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Rev. Bras. entomol. vol.48 no.1 São Paulo Mar. 2004
The genus Agelaia Lepeletier (Hymenoptera, Vespidae, Polistinae) in Rio Grande do Sul, Brazil
O gênero Agelaia Lepeletier (Hymenoptera, Vespidae, Polistinae) no Rio Grande do Sul, Brasil
Marcel Gustavo Hermes; Andreas Köhler
Laboratório de Entomologia, Departamento de Biologia, Universidade de Santa Cruz do Sul. Av. Independência 2293, 96815-900 Santa Cruz do Sul-RS, Brazil. E-mail: firstname.lastname@example.org
The genus Agelaia Lepeletier 1836 belongs to the swarming genera of the Polistinae, with species distributed from Mexico to northern Argentina. Fifteen of the 31 described species are found in Brazil. Four species occur in the State of Rio Grande do Sul, two of them recorded herein for the first time. Redescriptions and a key to these species are provided.
Keywords: Agelaia; new records; redescriptions; Rio Grande do Sul.
Agelaia Lepeletier, 1836 pertence ao grupo de vespas enxemeadoras de Polistinae, com espécies que se distribuem desde o México até o norte da Argentina. No Brasil, são encontradas 15 das 31 espécies descritas. Quatro espécies ocorrem no Rio Grande do Sul, duas das quais aqui registradas pela primeira vez para este Estado. Estas espécies são redescritas e uma chave para sua identificação é fornecida.
Palavras-Chave: Agelaia; novos registros; redescrições; Rio Grande do Sul.
The genus Agelaia Lepeletier, 1836 belongs to the subfamily Polistinae and to the tribe Epiponini, which contains only social species. It is represented by 31 described species, distributed from Mexico to northern Argentina (COOPER 2001). Fifteen species are recorded from Brazil, and none of them is endemic. From Rio Grande do Sul state, however, just two Agelaia species are recorded: Agelaia multipicta Haliday, 1836 and Agelaia vicina de Saussure, 1854 (Carpenter, personal communication).
Agelaia, as other genera of the tribe Epiponini, is characterized by its swarming colony foundation (SILVEIRA & CARPENTER 1995). Some species may achieve extremely large size colonies, such as Agelaia vicina reaching the largest colony among wasps and bees, with populations estimated up to one million adults (ZUCCHI et al. 1995; HUNT et al. 2001).
The nest architecture diversity among Agelaia species is the greatest within Epiponini (HUNT et al. 2001; JEANNE 1975; WENZEL 1998). Most of the species construct nests without an envelope, concealed in cavities of tree trunks. However, some species, as Agelaia timida Cooper, 2000 and A. baezae Richards, 1943 construct a true envelope (COOPER 2000).
The lack of works about social wasps in general has motivated the preparation of this article. Description of the species for Rio Grande do Sul state, including two new records, and a key to the species are provided. Moreover, the objective of this work also aims to encourage the entomologists of Rio Grande do Sul to intensify the collections, especially of social wasps, a very interesting and at the same time very complex group.
MATERIAL AND METHODS
Collections of entomological material were made between September 2000 and December 2002, in the field sites of the following localities in Rio Grande do Sul: Porto Alegre, Santa Cruz do Sul, Encruzilhada do Sul, Rio Pardinho, Boa Vista, Vera Cruz, Derrubadas, Guaporé, São Francisco de Paula, Rio dos Índios and 15 de Novembro. The collectings were based on SAKAGAMI et al. (1967) methodology or through captures of wasps flying or landing on the vegetation.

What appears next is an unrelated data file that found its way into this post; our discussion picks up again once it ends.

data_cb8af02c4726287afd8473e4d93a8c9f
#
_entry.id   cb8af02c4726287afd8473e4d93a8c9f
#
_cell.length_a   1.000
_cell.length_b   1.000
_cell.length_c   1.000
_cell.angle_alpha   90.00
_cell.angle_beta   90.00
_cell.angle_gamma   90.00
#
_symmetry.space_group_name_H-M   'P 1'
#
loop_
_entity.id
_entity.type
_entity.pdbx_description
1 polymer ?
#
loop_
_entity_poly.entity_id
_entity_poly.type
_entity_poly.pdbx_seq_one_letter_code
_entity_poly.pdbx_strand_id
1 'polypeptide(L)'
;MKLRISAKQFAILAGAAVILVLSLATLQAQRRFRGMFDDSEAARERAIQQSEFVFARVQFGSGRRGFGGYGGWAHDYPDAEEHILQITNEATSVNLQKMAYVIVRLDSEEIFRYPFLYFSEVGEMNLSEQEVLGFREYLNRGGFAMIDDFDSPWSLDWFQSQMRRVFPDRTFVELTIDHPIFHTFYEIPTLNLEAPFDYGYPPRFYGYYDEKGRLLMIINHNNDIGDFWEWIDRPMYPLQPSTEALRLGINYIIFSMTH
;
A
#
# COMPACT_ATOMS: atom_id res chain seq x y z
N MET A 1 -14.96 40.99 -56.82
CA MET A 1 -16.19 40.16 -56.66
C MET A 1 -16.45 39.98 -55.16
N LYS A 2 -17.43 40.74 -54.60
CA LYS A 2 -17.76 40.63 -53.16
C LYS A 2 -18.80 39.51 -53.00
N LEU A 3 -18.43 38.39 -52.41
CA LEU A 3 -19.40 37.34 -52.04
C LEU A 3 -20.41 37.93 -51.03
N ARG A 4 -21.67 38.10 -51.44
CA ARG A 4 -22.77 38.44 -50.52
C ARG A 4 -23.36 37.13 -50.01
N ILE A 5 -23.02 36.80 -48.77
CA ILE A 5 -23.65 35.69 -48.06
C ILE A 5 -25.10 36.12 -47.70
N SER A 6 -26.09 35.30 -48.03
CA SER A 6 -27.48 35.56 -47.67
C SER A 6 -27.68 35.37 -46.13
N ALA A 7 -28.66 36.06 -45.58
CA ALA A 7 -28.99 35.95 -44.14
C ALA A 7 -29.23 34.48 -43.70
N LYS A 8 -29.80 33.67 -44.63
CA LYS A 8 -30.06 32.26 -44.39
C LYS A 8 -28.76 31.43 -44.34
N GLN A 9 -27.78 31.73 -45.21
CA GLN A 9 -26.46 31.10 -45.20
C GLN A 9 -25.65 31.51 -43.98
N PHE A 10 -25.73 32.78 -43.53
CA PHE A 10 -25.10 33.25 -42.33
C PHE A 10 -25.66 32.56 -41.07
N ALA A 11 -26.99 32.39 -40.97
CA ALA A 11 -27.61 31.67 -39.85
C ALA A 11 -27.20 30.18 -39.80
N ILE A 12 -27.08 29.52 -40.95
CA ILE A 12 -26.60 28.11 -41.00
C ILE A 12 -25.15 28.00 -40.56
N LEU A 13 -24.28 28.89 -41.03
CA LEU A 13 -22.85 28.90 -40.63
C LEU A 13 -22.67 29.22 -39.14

The collected material was prepared and identified by the authors in the Laboratório de Entomologia of the Universidade de Santa Cruz do Sul, using the keys provided in CARPENTER & MARQUES (2001), RICHARDS (1978), GARCETE-BARRETT (1999) and COOPER (2000, 2001). The specimens are deposited in the entomological collection of the Departmento de Biologia CESC.
In addition, entomological material from other Rio Grande do Sul institutions was also examined. Abbreviations used: CESC, Coleção Entomológica da Universidade de Santa Cruz do Sul, Santa Cruz do Sul; MCNZ, Museu de Ciências Naturais, Fundação Zoobotânica do Rio Grande do Sul, Porto Alegre; MCTP, Museu de Ciência e Tecnologia, Laboratório de Pesquisas Biológicas, Pontifícia Universidade Católica do Rio Grande do Sul, Porto Alegre.
Key to the species of Agelaia (females) in Rio Grande do Sul state (adapted from RICHARDS 1978 and GARCETE-BARRETT 1999)
1. Larger species (length of the fore wings about 16 mm); body coloration brownish black; dorsal pronotal carinae lobate at sides (Fig. 1A) .......................................... ..................................................................................... A. angulata (Fabricius)
2(1). Transverse carina beneath fore wings projecting beyond base of Costa as a small point (Fig. 2B); clypeus entirely brown (yellow in males) ........................................ ...................................................................................... A. vicina de Saussure
3(2). Anterior pronotal carina not acute in front of fovea; legs and clypeus entirely yellow (Fig. 3A); terga I-II testaceous to brown, terga III-VI entirely black, sometimes with a thin yellow stripe posteriorly .......................................... A. pallipes (Olivier)
Anterior pronotal carina acute in front of fovea; clypeus, coxae and femora yellow with black markings (clypeus sometimes almost entirely black) (Fig. 3B); all terga black with a yellow stripe posteriorly .................................................... A. multipicta Haliday
Agelaia multipicta Haliday, 1836